- More than 10 percent of the notifications and claims received by Lawcover each year arise from systems problems and management of critical dates.
- Regardless of practice area, managing critical dates effectively is an essential risk management tool. It does not have to be a complicated process, but it does need to be consistently applied.
More than 10 per cent of the notifications and claims received by Lawcover each year arise from systems problems. By and large, those problems stem from delay and ineffective management of critical dates.
Consider the following examples:
- Client A is a plaintiff in a Supreme Court matter. The plaintiff’s evidence is not filed in accordance with the Court timetable, the plaintiff’s solicitor fails to appear at the next directions hearing, and the defendant applies for the proceedings to be dismissed.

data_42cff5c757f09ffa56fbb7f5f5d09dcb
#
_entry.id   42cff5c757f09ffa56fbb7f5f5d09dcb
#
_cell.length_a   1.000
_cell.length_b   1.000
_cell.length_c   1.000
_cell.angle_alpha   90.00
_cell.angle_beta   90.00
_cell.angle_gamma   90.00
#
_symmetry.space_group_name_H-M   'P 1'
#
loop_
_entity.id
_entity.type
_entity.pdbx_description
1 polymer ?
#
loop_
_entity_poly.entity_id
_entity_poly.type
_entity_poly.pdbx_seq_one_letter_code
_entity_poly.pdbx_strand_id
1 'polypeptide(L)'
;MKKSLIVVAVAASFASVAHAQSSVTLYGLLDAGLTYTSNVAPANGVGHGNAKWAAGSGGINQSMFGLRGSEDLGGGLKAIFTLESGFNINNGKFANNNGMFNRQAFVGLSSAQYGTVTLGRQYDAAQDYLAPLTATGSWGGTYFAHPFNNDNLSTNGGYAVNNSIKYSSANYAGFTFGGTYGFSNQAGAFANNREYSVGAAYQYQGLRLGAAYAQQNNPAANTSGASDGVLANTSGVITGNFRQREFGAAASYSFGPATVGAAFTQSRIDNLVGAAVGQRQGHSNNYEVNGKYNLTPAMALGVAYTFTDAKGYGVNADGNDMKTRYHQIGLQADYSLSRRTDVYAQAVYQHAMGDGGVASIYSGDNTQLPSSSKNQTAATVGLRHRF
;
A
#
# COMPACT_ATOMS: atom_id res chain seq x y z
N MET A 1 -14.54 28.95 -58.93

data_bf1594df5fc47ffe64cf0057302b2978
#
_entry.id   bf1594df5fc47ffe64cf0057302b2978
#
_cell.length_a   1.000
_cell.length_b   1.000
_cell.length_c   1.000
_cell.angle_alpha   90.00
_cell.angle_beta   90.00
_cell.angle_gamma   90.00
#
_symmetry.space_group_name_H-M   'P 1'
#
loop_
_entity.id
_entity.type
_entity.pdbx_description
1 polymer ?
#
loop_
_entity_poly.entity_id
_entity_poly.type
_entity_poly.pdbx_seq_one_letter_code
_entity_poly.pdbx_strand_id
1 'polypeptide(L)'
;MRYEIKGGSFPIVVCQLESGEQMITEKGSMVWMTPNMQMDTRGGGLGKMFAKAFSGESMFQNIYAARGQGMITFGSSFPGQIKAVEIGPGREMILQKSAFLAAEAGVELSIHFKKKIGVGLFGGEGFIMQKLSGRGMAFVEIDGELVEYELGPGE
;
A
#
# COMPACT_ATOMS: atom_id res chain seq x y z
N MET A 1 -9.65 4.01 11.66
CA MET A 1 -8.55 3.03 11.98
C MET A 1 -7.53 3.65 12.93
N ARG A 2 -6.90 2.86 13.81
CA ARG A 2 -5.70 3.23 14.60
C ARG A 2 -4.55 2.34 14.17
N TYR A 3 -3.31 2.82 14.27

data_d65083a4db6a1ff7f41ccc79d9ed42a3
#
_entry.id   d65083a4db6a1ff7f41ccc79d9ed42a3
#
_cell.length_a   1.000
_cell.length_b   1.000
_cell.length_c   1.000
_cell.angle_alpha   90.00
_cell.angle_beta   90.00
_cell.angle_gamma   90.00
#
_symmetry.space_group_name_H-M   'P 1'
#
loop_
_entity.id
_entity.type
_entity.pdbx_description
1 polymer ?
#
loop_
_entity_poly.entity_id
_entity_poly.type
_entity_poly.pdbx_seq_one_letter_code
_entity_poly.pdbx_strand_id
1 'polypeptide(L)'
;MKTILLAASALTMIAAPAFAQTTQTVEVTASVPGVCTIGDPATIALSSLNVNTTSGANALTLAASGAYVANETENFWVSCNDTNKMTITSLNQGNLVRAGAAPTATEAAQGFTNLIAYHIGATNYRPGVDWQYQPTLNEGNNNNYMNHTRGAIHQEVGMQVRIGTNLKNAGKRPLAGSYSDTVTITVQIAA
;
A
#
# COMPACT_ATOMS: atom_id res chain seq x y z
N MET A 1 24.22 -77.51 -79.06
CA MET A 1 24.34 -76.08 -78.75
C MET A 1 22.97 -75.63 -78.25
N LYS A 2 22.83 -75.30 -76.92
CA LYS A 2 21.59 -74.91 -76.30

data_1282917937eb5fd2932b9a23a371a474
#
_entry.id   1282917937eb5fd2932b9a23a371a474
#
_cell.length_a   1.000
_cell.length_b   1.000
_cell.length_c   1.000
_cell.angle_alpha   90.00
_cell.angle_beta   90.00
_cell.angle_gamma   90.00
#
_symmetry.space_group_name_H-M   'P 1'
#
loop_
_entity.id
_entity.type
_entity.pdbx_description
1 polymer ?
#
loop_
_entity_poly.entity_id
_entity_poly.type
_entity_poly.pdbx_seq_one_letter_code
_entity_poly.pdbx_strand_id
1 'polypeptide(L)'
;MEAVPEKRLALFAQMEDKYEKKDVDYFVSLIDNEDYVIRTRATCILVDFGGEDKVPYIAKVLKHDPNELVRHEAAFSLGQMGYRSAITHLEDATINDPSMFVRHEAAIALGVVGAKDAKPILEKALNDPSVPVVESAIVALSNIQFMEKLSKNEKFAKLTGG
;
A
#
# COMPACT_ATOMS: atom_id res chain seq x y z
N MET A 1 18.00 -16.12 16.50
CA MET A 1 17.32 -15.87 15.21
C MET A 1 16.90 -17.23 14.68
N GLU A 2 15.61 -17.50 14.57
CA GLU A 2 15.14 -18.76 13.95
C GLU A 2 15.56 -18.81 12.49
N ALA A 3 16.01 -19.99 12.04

- Client B wishes to make a family provision claim on her father’s estate. She sees a solicitor about the claim, but proceedings are not commenced within 12 months of his death.
- Client C is the holder of an option to purchase a property. The property is sold to someone else after Client C’s solicitor failed to serve notice of the exercise of the option on the vendor within the time specified in the option deed.
Regardless of practice area, effectively managing critical dates is an essential risk management tool which can reduce stress and decrease the likelihood of an unhappy client or professional negligence claim. Managing critical dates does not have to be a complicated process, but it does need to be done consistently. The following practice tips can help solicitors establish and maintain a clear and consistent approach.